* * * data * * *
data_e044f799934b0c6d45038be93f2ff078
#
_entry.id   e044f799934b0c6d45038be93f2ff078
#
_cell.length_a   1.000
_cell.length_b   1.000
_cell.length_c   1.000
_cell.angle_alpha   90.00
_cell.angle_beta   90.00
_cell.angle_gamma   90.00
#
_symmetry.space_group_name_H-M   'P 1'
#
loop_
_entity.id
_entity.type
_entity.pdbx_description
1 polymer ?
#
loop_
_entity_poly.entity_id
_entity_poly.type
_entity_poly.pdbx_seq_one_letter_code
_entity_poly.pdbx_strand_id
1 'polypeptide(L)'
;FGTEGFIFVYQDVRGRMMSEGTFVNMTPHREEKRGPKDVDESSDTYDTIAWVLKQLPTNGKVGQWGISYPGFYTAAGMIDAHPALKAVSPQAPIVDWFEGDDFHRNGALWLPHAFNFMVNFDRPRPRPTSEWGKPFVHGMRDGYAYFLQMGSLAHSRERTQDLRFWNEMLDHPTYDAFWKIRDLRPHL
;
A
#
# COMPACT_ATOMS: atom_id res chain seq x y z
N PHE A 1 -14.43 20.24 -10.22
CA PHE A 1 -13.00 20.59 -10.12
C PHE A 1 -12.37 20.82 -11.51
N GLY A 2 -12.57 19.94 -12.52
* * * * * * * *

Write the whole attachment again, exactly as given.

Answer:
data_e044f799934b0c6d45038be93f2ff078
#
_entry.id   e044f799934b0c6d45038be93f2ff078
#
_cell.length_a   1.000
_cell.length_b   1.000
_cell.length_c   1.000
_cell.angle_alpha   90.00
_cell.angle_beta   90.00
_cell.angle_gamma   90.00
#
_symmetry.space_group_name_H-M   'P 1'
#
loop_
_entity.id
_entity.type
_entity.pdbx_description
1 polymer ?
#
loop_
_entity_poly.entity_id
_entity_poly.type
_entity_poly.pdbx_seq_one_letter_code
_entity_poly.pdbx_strand_id
1 'polypeptide(L)'
;FGTEGFIFVYQDVRGRMMSEGTFVNMTPHREEKRGPKDVDESSDTYDTIAWVLKQLPTNGKVGQWGISYPGFYTAAGMIDAHPALKAVSPQAPIVDWFEGDDFHRNGALWLPHAFNFMVNFDRPRPRPTSEWGKPFVHGMRDGYAYFLQMGSLAHSRERTQDLRFWNEMLDHPTYDAFWKIRDLRPHL
;
A
#
# COMPACT_ATOMS: atom_id res chain seq x y z
N PHE A 1 -14.43 20.24 -10.22
CA PHE A 1 -13.00 20.59 -10.12
C PHE A 1 -12.37 20.82 -11.51
N GLY A 2 -12.57 19.94 -12.52